In reported higher levels of agency than independent

In their article, Exploring Links Between Women’s Business Ownership and
Empowerment Among Maasai Women in Tanzania, Anjali Dutt, Shelly Grabe, and Marina
Castro (2016, p.363), seek to define a relationship between women business
owners and improved wellbeing. They hypothesized (2016), “women who own a business, either
cooperative or independent, would report lower levels of partner control, and
greater levels of agency and financial decision making than non-owners” (p.370).
The article opens by giving an understanding of the oppression women face on a
global scale. According to the authors, women lack formal education, make up
2/3 of the world’s illiterate, and constitute the majority of the world’s
working poor (2016, p.364). Further oppression of women is reported in the worldwide
occurrence of IPV abuse ranging from 35-70% (Dutt, 2016, p.364). This article
provides insight to the relationship between women’s involvement in the
marketplace and various factors to determine the possibility of empowerment
that would enhance women’s psychological and physical wellbeing (Dutt, 2016, p.370).

            The
study was based upon three groups of Massai women from 4 villages in rural,
northern Tanzania (Dutt, 2016, p.371). The women were randomly selected from a
list, with 79 women participants classified as co-op business owners, 79 as
independent business owners, and 66 as non-owners (Dutt, 2016, p.371).  The study was conducted using surveys
administered by properly trained Massai women, who were not from the villages
where the data were collected (Dutt, 2016, p.372).  The variables being assessed among the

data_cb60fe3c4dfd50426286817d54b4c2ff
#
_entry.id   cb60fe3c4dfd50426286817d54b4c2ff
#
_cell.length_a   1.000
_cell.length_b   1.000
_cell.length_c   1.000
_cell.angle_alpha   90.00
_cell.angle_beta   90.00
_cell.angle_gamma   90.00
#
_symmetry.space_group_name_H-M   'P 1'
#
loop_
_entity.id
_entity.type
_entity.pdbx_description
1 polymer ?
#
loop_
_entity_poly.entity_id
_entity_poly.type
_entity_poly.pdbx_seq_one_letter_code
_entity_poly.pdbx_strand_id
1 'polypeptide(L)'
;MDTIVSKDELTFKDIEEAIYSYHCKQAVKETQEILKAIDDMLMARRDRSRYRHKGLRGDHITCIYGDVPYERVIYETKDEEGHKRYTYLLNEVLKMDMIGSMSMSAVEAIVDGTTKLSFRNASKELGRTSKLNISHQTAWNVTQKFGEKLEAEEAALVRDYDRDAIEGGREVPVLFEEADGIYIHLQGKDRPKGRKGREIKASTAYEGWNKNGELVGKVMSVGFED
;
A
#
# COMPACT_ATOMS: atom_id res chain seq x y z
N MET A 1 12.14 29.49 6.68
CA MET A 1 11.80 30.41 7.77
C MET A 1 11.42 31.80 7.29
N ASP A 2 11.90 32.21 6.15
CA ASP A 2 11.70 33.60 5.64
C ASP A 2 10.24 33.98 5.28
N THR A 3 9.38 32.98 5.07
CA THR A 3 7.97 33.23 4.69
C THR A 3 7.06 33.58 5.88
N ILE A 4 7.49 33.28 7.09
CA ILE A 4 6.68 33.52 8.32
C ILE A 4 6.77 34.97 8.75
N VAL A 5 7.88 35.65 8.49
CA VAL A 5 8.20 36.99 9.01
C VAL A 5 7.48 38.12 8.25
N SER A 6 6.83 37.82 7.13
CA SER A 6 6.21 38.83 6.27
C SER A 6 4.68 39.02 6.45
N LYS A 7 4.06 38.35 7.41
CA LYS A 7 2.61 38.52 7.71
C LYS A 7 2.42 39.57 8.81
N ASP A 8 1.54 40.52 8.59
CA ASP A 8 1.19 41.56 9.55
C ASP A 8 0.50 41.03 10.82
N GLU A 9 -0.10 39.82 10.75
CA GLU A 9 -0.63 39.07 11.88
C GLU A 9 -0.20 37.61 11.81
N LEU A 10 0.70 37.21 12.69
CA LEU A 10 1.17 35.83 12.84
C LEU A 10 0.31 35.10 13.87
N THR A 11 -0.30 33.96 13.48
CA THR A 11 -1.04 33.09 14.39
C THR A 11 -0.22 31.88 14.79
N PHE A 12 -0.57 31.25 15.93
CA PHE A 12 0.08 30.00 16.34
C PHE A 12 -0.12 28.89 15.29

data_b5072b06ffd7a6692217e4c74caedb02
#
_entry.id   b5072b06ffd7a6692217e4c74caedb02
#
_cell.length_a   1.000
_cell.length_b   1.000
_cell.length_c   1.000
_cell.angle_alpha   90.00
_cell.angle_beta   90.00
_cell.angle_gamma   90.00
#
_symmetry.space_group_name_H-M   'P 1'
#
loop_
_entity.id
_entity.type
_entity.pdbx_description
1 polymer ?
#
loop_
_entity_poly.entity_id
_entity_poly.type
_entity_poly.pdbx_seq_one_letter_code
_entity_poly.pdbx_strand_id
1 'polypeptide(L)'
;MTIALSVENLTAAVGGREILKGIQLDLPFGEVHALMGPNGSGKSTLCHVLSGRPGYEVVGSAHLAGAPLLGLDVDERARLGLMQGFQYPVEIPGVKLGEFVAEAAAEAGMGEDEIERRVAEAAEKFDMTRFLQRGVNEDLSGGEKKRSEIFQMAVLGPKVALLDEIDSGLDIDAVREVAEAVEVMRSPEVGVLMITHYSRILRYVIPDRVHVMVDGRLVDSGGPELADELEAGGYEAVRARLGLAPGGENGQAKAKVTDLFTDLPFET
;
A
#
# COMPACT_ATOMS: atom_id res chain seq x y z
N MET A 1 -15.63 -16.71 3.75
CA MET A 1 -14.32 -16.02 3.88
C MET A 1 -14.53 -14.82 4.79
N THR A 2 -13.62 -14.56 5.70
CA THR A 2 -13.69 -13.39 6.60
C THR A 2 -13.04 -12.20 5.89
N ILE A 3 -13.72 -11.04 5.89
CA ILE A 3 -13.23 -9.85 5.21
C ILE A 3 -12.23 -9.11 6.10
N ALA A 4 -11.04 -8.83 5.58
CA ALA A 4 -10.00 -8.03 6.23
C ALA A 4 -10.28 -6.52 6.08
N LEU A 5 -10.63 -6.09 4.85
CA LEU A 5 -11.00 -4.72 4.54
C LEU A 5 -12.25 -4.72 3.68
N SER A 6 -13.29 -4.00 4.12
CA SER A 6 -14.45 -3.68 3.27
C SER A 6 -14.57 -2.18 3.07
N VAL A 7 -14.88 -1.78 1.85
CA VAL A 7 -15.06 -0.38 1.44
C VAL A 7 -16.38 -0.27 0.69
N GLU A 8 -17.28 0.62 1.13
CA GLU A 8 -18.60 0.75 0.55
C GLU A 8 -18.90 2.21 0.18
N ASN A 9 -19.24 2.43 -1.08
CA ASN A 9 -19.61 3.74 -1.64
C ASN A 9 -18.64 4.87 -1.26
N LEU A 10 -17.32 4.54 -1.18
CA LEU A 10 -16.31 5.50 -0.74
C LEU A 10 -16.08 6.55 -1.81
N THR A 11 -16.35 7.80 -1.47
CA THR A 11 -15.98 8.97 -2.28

three groups in the study were business ownership, levels of partner control,
individual agency, financial decision making, receipt of violence, self-esteem,
and depression (Dutt, 2016, p.373-375). An extraneous variable of whether or not
the participants owned land affected the results and was thus accounted for in
the data analysis (Dutt, 2016, p.376).

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             The results determined that cooperative
business owners reported higher levels of agency than independent owners, lower
levels of partner control, and higher levels of financial decision-making than
non-owners; reporting that they were less likely to be required to give their
income to their husbands (Dutt, 2016, p.377). This led researchers to conclude, that given the
opportunity for women to take part in a cooperative run business with other
women, partner control by husbands could decrease, improving women’s well-being,
and predicting lower levels of depression and less domestic violence (Dutt
2016, p.377). In this regard, the research supported the stated hypothesis,
however, it is also worth noting that women
who were independent business owners scored the lowest in categories such as
financial decision making (Dutt, 2016, p.380).

            The authors reached a reasonable
conclusion with this strong study, however, it is fair to raise certain
questions about the accuracy of the findings as
the question can be raised of whether or not husbands exerting less partner
control to begin with would be more willing to allow their wives to participate
in a cooperative business ownership in the first place, thus skewing these
results (Dutt, 2016, p.379).

            Ultimately,
this is a well-written journal article, which gives insight into great
possibilities for women on a global scale. With further research and a future
implementation it is hopeful, even possible, that women living in oppressive
states and facing various levels of oppression and vulnerability, will be
empowered to have a voice and make decisions thus altering the future outcome
of their own well-being and that of their daughters.

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